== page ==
Kenny's approach could be defended as pastiche, except that customers are charged for it. A bland, pounded chicken cutlet the size of a human face doesn't seem so cute and kitschy when it's priced at $16. Nor is it especially satisfying to pay $25 for a bone-in veal Parmesan most of which ends up left on its vintage-y, faded red-fringed plate.

To be clear, I'm not typically cowed by large amounts of food. I've been known to parry waiters' recitations of the dessert menu with a second entrée order. But scanning my table at Kenny's, still set with an unfinished appetizer, unfinished salads and entrées, I had the sensation of staring through a magnifying glass. Everything was huge.

I'm not sure how Kenny's benefits from browbeating its customers with such massive servings, since the practice cranks up the bar for evaluation. The question becomes not "Is this an acceptable dinner?" but "Is this an acceptable dinner, breakfast, lunch and dinner again?" In most cases, Kenny's dishes can't meet that exacting standard.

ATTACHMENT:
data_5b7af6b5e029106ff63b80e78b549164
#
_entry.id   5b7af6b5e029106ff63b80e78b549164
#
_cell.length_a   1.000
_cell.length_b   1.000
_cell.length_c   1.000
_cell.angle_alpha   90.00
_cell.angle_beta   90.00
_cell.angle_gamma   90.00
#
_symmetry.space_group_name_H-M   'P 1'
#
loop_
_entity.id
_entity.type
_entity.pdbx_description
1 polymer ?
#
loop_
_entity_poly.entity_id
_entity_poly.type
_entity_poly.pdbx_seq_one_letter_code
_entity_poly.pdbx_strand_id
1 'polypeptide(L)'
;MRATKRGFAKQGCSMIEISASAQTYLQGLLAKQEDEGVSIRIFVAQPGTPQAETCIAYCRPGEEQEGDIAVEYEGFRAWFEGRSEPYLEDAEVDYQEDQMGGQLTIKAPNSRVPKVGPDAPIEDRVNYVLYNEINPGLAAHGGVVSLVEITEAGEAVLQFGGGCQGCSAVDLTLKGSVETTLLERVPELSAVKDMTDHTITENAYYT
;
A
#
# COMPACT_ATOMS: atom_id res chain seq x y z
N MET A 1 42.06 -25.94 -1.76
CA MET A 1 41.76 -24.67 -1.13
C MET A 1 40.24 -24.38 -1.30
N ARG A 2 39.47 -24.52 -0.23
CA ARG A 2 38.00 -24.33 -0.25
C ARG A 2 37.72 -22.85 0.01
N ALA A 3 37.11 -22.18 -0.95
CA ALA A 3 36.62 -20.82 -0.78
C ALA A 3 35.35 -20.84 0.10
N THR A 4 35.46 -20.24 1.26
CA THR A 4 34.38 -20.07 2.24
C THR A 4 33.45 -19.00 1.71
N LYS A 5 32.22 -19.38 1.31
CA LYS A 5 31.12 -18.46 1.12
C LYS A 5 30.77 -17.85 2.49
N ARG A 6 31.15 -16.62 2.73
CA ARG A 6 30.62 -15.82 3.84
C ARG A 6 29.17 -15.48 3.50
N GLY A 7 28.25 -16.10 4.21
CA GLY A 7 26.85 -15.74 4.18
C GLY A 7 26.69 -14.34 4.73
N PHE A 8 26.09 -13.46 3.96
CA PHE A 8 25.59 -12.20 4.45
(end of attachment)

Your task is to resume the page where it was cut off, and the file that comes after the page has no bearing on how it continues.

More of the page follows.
If Kenny's could bring its prices in line with a chain restaurant like Carrabba's, it could be a fine neighborhood spot. Kenny's serves a number of decent dishes that might not merit a trip through the kitchen's magnificent giant-portion-expanding machine, but could be just the thing after a marathon Sopranos viewing session.

Décor-wise, the restaurant's grand Italian-American theme has been scaled back to Recession Era levels. There are heavy red curtains on the windows and red-checked tablecloths on the tables, but the hastily hung posters of Frank Sinatra and James Dean give the room an air of impermanence. It could be decorated for prom.

Much of the food is similarly half-hearted. To start, there's a wet and lemony Caesar salad of pale green romaine chopped down to nibs the size of checkerboard squares and disconcertingly spongy, warm croutons with all the structural integrity of puffed marshmallows. Other salads include a chopped salad, gorgonzola salad and a tomato burrata salad that gets a permanent slot on the menu—tomato season be damned. But while the tomatoes are pale, the green pesto's vivid and the soft white cheese is tangy. Even better, salads are offered in half-portions, an option that's not mentioned on the menu.

"I just have to enter it in the computer as a sub Caesar," explained a server who, like most of the servers we encountered, seemed to be stuck in an adjustment phase. Servers repeatedly told my table more about behind-the-scenes doings than we needed to know, usually speaking in restaurantese. Still, even if their instincts were off—one server was deeply alarmed by my drinking what I guess would now be classified as a "clean" gin martini, and enthusiastically offered to bring me a corrective side of olive juice—they were generally polite and efficient.